Some of us get bitten by the bug at an early age , when we see our first cool car or hear the sound of that rumbling exhaust note. Once bitten by that bug it stays with you for life.
I pulled my first car out of weeds higher than the cars roof line and I can still remember that Camaro’sÂ nose sticking out from behind all that grass. It wasn’t much of a car with all the rust and rot that years of neglect can do to metal, but it was still worth buying. I remember my dad telling me that the owner should have paid me to take it. That was the beginning of my love affair with American muscle cars.
There is something about all those cool cars from the sixties and seventies that I just can’t move past, even with all the advancements of today’s automobiles . The simplicity of the engines, all the metal and chrome, the chirp of the wheels when pulling second gear. All the things that pulled at me back then still tug at me today, but the one thing that is lacking in today’s cars is nostalgia. The feelings and memories of being a kid race thru my mind every time I see an old car.
Describing the feelings that you get while restoring a broken down, rusty old car areÂ damn near impossible to put in words. It’s similar in a way to falling for your first girlfriend. You want to be around her all the time. Take care of her. Show her off. Sit and listen to her. Tell everyone about her. That crazy feeling inside that makes you forget everything around you except when you’ll spend your next moments in her company.
There is something that is very gratifying about wrenching and building your own car instead of buying one already done. You put your mark on it. It becomes a part of your personality. You sit in the drivers seat and everything slows down. You know it sounds silly but its not the same as just driving your Jeep or Toyota. Those are transportation and this is your piece of rolling art that you crafted so carefully just the way you dreamed it would be. All those bloody knuckles, cold afternoons in your garage changing parts, searching junkyards and the internet for that hard to locate steering wheel cap. That’s what makes old cars so special.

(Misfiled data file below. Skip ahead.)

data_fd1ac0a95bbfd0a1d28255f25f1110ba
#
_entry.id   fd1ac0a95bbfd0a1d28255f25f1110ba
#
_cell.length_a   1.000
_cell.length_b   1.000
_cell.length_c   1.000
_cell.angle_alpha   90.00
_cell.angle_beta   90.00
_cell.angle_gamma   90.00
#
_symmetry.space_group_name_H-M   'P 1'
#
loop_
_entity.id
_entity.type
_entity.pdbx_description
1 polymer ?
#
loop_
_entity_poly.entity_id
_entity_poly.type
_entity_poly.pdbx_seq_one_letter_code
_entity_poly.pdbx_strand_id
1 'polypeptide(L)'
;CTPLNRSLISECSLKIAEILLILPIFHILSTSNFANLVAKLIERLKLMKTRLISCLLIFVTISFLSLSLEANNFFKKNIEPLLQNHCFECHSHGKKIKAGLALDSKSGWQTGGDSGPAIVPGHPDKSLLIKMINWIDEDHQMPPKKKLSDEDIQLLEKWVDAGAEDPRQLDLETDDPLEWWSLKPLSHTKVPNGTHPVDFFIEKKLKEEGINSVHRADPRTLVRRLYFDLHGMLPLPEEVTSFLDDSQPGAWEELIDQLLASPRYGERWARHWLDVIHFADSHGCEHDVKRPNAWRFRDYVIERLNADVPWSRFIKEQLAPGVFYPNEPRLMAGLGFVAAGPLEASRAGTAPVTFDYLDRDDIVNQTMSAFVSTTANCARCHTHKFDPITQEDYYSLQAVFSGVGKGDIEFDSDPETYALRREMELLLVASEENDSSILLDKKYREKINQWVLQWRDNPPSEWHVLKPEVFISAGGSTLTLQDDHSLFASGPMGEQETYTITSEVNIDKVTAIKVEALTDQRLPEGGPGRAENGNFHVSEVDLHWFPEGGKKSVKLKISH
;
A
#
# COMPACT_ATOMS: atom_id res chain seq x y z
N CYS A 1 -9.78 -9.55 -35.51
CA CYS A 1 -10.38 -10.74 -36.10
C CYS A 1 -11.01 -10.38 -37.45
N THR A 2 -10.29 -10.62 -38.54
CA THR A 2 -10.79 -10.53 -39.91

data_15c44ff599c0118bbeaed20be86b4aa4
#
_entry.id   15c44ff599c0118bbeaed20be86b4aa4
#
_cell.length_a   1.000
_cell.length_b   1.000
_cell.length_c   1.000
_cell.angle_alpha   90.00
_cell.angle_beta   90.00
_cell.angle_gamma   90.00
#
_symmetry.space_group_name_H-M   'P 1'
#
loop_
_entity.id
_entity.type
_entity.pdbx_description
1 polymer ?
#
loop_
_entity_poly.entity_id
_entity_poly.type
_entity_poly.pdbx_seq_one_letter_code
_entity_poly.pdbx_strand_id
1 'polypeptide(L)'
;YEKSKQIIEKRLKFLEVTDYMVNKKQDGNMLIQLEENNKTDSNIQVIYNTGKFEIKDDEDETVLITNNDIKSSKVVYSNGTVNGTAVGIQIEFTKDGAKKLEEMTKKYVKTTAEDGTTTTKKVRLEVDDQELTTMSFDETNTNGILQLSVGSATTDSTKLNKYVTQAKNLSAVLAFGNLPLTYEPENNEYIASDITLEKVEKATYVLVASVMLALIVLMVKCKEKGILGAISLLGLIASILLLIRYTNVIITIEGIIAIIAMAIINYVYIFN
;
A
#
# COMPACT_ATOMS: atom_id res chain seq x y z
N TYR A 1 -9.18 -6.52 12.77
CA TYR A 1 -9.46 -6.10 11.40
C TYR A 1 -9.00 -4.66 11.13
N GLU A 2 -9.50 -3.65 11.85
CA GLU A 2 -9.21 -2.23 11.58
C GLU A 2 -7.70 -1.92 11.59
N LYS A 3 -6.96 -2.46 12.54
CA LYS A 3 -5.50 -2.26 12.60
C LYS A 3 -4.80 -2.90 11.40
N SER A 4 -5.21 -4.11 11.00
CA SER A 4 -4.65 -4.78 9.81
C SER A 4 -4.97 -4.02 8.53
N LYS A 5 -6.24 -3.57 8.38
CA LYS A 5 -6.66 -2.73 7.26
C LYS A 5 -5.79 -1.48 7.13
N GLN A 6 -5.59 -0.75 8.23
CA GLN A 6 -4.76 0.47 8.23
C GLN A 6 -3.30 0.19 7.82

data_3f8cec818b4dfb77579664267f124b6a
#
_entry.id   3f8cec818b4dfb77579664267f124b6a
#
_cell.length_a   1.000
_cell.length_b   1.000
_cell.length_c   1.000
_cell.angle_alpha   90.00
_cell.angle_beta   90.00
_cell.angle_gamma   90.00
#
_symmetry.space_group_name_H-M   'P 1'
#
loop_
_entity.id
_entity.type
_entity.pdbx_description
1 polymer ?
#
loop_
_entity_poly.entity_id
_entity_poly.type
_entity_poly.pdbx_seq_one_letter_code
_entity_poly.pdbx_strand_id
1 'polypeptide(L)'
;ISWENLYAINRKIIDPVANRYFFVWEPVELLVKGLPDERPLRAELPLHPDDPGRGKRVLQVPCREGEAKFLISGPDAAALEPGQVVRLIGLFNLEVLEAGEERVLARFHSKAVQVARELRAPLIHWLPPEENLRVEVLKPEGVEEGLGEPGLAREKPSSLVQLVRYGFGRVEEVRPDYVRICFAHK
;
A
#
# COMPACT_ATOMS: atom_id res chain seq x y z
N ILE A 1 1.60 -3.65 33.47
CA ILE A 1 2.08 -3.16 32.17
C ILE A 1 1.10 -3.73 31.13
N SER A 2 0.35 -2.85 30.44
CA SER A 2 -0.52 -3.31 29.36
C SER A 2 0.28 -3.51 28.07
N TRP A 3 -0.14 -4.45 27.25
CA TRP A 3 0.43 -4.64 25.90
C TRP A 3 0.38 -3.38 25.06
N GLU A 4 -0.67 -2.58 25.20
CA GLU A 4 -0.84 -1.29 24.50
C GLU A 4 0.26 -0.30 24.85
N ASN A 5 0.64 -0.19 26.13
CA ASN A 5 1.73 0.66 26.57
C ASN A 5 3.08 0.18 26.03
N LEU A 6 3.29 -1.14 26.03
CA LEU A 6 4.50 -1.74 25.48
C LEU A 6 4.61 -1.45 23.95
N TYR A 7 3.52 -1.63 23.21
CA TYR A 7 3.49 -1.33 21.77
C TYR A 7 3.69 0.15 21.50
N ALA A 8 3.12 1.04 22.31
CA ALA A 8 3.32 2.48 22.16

There has never been a period in my life when I wentÂ any length of time without an old car in my garage. Selling one off is like ending a relationship. As soon as its gone your out there looking for another to replace her. Even today as I write this, I just recently put the finishing touches on the latest build. Old car with new technology. They call it a resto-mod. I guess it had to be called something. Great idea these resto-mods, putting today’s bigger brakes, overdrive transmissions and fuel injected ls3 computer driven engines that spit out 400-500 hp and average 15-20 miles a gallon into yesterdays classic body’s.Â All of which were unheard of when these cars were driven off the assembly line but now possible because of an enormous demand for restoring these cars.